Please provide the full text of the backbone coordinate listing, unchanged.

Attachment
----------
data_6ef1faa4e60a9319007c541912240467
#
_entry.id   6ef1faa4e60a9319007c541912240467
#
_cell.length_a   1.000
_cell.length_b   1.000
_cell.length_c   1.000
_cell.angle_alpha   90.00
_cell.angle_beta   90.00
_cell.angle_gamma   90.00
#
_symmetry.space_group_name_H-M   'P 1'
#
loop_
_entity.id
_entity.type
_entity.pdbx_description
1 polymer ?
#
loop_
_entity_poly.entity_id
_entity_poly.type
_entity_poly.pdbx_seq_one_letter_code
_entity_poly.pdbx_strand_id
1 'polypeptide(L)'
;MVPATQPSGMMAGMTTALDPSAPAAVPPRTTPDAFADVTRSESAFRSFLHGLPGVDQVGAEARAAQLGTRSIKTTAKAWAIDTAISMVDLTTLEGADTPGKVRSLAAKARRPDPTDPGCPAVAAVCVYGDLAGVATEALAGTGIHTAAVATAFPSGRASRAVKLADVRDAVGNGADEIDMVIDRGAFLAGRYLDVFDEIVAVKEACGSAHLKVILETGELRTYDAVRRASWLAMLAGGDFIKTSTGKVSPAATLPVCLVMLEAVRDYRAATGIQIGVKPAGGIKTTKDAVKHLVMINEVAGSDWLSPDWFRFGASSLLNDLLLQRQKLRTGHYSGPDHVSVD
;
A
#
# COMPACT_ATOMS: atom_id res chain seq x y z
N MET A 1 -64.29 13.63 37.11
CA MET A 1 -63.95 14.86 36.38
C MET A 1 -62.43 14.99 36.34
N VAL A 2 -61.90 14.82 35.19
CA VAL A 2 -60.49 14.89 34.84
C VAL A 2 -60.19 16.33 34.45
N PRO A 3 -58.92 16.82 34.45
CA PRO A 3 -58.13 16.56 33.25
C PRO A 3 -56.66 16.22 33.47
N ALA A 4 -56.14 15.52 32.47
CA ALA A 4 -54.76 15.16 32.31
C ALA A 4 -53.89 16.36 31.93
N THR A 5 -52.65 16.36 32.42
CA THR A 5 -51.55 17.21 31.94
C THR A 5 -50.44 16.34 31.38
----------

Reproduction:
data_6ef1faa4e60a9319007c541912240467
#
_entry.id   6ef1faa4e60a9319007c541912240467
#
_cell.length_a   1.000
_cell.length_b   1.000
_cell.length_c   1.000
_cell.angle_alpha   90.00
_cell.angle_beta   90.00
_cell.angle_gamma   90.00
#
_symmetry.space_group_name_H-M   'P 1'
#
loop_
_entity.id
_entity.type
_entity.pdbx_description
1 polymer ?
#
loop_
_entity_poly.entity_id
_entity_poly.type
_entity_poly.pdbx_seq_one_letter_code
_entity_poly.pdbx_strand_id
1 'polypeptide(L)'
;MVPATQPSGMMAGMTTALDPSAPAAVPPRTTPDAFADVTRSESAFRSFLHGLPGVDQVGAEARAAQLGTRSIKTTAKAWAIDTAISMVDLTTLEGADTPGKVRSLAAKARRPDPTDPGCPAVAAVCVYGDLAGVATEALAGTGIHTAAVATAFPSGRASRAVKLADVRDAVGNGADEIDMVIDRGAFLAGRYLDVFDEIVAVKEACGSAHLKVILETGELRTYDAVRRASWLAMLAGGDFIKTSTGKVSPAATLPVCLVMLEAVRDYRAATGIQIGVKPAGGIKTTKDAVKHLVMINEVAGSDWLSPDWFRFGASSLLNDLLLQRQKLRTGHYSGPDHVSVD
;
A
#
# COMPACT_ATOMS: atom_id res chain seq x y z
N MET A 1 -64.29 13.63 37.11
CA MET A 1 -63.95 14.86 36.38
C MET A 1 -62.43 14.99 36.34
N VAL A 2 -61.90 14.82 35.19
CA VAL A 2 -60.49 14.89 34.84
C VAL A 2 -60.19 16.33 34.45
N PRO A 3 -58.92 16.82 34.45
CA PRO A 3 -58.13 16.56 33.25
C PRO A 3 -56.66 16.22 33.47
N ALA A 4 -56.14 15.52 32.47
CA ALA A 4 -54.76 15.16 32.31
C ALA A 4 -53.89 16.36 31.93
N THR A 5 -52.65 16.36 32.42
CA THR A 5 -51.55 17.21 31.94
C THR A 5 -50.44 16.34 31.38